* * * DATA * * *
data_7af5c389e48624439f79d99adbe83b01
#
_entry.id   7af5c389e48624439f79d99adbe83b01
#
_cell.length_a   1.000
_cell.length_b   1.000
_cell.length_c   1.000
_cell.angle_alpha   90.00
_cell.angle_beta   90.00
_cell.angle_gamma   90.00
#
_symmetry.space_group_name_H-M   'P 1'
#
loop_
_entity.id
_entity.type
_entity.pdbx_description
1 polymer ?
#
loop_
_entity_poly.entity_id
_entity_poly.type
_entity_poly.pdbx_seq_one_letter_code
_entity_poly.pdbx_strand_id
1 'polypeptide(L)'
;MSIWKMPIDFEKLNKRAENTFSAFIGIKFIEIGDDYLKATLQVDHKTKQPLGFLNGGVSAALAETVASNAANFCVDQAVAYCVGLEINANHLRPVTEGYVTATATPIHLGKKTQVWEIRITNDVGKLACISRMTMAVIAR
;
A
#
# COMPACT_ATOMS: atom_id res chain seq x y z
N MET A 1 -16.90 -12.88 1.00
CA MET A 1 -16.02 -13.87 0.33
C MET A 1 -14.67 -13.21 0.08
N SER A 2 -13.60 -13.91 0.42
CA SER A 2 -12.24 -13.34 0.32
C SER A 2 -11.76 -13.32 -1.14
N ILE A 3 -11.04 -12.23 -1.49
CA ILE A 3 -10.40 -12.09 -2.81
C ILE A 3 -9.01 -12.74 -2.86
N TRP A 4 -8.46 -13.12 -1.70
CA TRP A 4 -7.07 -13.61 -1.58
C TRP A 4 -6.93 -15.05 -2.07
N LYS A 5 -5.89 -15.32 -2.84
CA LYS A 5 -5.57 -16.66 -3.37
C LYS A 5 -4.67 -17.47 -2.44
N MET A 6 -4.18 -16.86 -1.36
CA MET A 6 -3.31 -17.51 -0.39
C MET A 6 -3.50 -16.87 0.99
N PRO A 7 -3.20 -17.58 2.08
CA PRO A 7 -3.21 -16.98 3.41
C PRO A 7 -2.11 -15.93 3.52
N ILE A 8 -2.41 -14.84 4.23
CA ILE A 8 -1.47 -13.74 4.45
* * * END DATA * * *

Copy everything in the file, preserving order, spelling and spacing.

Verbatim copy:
data_7af5c389e48624439f79d99adbe83b01
#
_entry.id   7af5c389e48624439f79d99adbe83b01
#
_cell.length_a   1.000
_cell.length_b   1.000
_cell.length_c   1.000
_cell.angle_alpha   90.00
_cell.angle_beta   90.00
_cell.angle_gamma   90.00
#
_symmetry.space_group_name_H-M   'P 1'
#
loop_
_entity.id
_entity.type
_entity.pdbx_description
1 polymer ?
#
loop_
_entity_poly.entity_id
_entity_poly.type
_entity_poly.pdbx_seq_one_letter_code
_entity_poly.pdbx_strand_id
1 'polypeptide(L)'
;MSIWKMPIDFEKLNKRAENTFSAFIGIKFIEIGDDYLKATLQVDHKTKQPLGFLNGGVSAALAETVASNAANFCVDQAVAYCVGLEINANHLRPVTEGYVTATATPIHLGKKTQVWEIRITNDVGKLACISRMTMAVIAR
;
A
#
# COMPACT_ATOMS: atom_id res chain seq x y z
N MET A 1 -16.90 -12.88 1.00
CA MET A 1 -16.02 -13.87 0.33
C MET A 1 -14.67 -13.21 0.08
N SER A 2 -13.60 -13.91 0.42
CA SER A 2 -12.24 -13.34 0.32
C SER A 2 -11.76 -13.32 -1.14
N ILE A 3 -11.04 -12.23 -1.49
CA ILE A 3 -10.40 -12.09 -2.81
C ILE A 3 -9.01 -12.74 -2.86
N TRP A 4 -8.46 -13.12 -1.70
CA TRP A 4 -7.07 -13.61 -1.58
C TRP A 4 -6.93 -15.05 -2.07
N LYS A 5 -5.89 -15.32 -2.84
CA LYS A 5 -5.57 -16.66 -3.37
C LYS A 5 -4.67 -17.47 -2.44
N MET A 6 -4.18 -16.86 -1.36
CA MET A 6 -3.31 -17.51 -0.39
C MET A 6 -3.50 -16.87 0.99
N PRO A 7 -3.20 -17.58 2.08
CA PRO A 7 -3.21 -16.98 3.41
C PRO A 7 -2.11 -15.93 3.52
N ILE A 8 -2.41 -14.84 4.23
CA ILE A 8 -1.47 -13.74 4.45